Anthropometric/Anthropometry: the science that deals with the measurement of the size, weight, and proportions of the human body.

Adiposity: the amount of fat in the body, expressed either as total fat mass (in kg) or the fraction (percentage) of total body fat.

Dual energy x-ray asorptiometry (DXA): a relatively new technology to directly measure body composition. DXA uses two x-ray energies to measure body fat, muscle, and bone mineral; considered more accurate and valid than underwater weighing.

Height: also referred to as stature; distance from the crown of the head to the surface on which the individual is standing; measured when the child/adolescent is not wearing shoes.

Hyperlipidemia: a general term for elevated concentrations of any or all of the lipids in plasma, e.g., hypercholesterolemia; a risk factor for cardiovascular disease.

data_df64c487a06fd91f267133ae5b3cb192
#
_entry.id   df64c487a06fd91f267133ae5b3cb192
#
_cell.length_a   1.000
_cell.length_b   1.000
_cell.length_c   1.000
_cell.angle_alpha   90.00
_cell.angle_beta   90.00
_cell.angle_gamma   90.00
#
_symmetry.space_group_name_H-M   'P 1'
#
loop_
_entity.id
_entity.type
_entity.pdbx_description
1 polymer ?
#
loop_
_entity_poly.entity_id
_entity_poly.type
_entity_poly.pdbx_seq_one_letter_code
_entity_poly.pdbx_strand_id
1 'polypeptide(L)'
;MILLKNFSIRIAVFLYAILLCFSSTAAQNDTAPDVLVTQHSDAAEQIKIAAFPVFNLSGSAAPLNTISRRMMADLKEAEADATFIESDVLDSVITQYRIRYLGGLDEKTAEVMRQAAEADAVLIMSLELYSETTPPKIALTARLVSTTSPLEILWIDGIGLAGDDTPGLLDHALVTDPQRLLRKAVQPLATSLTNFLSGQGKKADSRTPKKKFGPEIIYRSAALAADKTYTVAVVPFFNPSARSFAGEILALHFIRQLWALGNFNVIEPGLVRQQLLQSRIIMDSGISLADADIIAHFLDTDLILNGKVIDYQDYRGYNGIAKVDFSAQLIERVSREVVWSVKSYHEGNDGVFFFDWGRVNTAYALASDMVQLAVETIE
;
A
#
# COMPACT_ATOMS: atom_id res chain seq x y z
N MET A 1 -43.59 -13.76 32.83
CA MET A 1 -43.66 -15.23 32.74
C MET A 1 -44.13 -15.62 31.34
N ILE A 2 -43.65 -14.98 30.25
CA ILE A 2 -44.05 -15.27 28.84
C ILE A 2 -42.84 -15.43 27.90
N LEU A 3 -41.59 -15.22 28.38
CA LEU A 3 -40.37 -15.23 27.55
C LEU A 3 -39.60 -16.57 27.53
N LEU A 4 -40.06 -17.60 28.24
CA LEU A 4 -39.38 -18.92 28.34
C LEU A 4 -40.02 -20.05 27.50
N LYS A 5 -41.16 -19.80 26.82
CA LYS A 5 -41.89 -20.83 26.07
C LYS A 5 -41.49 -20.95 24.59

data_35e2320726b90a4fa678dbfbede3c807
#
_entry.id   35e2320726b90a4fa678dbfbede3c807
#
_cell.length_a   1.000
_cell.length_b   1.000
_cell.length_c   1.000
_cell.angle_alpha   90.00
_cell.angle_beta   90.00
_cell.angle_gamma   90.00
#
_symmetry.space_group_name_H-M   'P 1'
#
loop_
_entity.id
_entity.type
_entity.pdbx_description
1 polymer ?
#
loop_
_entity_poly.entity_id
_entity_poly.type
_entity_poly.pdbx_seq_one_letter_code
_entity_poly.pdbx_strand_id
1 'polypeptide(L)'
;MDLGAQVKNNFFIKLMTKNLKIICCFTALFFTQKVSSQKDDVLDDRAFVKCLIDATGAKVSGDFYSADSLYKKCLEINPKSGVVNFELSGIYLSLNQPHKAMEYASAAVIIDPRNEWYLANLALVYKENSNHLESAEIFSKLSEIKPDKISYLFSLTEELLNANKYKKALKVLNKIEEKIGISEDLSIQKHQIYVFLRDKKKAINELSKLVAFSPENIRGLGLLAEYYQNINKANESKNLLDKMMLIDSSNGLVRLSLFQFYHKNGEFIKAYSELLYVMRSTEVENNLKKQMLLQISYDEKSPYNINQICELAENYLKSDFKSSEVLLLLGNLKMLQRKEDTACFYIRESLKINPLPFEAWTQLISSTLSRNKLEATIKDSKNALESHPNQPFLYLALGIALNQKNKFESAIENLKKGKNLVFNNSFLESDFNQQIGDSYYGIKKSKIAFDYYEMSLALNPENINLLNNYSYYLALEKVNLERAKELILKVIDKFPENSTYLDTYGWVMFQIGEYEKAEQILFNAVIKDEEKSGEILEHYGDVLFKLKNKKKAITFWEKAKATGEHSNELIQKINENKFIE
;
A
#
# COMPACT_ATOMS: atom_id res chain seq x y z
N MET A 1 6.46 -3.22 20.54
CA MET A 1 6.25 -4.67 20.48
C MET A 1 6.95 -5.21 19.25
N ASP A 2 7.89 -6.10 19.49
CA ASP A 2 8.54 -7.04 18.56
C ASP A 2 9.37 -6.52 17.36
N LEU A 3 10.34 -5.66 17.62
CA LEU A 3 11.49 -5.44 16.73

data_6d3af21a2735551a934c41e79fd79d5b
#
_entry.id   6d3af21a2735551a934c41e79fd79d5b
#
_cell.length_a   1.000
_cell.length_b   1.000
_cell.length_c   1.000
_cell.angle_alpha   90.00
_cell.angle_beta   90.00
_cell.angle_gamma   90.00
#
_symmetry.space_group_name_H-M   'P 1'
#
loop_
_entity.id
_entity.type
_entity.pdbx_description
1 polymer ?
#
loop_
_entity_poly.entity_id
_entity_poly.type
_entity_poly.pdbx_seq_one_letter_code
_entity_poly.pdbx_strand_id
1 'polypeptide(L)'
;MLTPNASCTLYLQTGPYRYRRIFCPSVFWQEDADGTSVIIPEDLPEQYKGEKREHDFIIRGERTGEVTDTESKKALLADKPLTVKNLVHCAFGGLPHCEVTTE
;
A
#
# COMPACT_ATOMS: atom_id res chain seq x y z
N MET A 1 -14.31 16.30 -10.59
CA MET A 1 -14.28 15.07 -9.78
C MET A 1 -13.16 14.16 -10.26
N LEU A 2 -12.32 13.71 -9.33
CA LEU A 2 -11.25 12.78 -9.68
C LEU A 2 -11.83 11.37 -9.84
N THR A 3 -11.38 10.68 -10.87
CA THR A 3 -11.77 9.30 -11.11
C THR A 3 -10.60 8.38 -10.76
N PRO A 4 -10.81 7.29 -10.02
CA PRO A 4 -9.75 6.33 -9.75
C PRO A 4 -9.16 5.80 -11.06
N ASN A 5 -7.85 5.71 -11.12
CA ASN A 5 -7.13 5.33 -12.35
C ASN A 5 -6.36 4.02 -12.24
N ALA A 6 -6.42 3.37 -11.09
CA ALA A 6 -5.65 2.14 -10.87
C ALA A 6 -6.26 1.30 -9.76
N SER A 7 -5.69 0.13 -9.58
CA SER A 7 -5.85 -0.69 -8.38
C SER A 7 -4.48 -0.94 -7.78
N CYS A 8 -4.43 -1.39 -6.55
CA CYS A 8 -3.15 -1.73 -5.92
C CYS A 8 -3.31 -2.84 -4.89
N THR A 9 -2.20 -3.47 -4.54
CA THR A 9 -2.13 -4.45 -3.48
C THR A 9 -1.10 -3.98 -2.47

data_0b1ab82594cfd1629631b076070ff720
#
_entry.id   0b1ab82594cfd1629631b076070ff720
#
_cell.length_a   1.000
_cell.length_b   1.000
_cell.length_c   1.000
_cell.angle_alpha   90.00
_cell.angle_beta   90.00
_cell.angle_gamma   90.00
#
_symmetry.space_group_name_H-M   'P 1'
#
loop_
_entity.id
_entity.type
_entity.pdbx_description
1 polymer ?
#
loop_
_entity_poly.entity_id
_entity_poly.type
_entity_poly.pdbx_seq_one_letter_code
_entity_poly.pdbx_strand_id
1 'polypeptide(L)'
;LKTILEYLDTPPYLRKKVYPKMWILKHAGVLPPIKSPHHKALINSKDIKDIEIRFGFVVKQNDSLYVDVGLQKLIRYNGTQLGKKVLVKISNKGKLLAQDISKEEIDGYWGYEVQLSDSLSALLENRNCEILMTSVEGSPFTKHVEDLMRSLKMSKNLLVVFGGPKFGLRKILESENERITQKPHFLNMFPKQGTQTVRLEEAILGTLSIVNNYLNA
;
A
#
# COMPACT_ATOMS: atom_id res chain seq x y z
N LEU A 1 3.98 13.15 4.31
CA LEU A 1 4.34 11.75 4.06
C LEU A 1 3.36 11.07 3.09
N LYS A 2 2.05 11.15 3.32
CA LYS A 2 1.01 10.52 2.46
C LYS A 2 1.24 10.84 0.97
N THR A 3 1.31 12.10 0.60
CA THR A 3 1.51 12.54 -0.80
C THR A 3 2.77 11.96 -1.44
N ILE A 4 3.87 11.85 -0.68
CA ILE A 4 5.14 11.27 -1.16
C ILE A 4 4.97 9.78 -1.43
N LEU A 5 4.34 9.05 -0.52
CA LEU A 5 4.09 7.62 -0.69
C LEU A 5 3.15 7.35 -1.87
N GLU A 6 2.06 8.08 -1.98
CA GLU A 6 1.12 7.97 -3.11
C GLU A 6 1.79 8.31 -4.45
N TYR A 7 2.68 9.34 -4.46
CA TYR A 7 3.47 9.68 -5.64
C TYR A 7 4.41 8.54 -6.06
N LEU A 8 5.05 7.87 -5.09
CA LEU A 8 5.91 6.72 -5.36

Lipids: a family of compounds that includes triglycerides, phospholipids, and sterols.

Lipoprotein: a diverse class of particles containing varying amounts of triglycerides, cholesterol, phospholipids, and protein that solubilize lipids for blood transport.

Overweight: describes excess body weight; preferred term for describing excess body weight in children and adolescents.

Z-score: in a standard normal distribution, the z-score represents the number of standard deviations away from the population mean. In other words, it indicates the degree to which an individual’s measurement deviates from what is expected for that individual.

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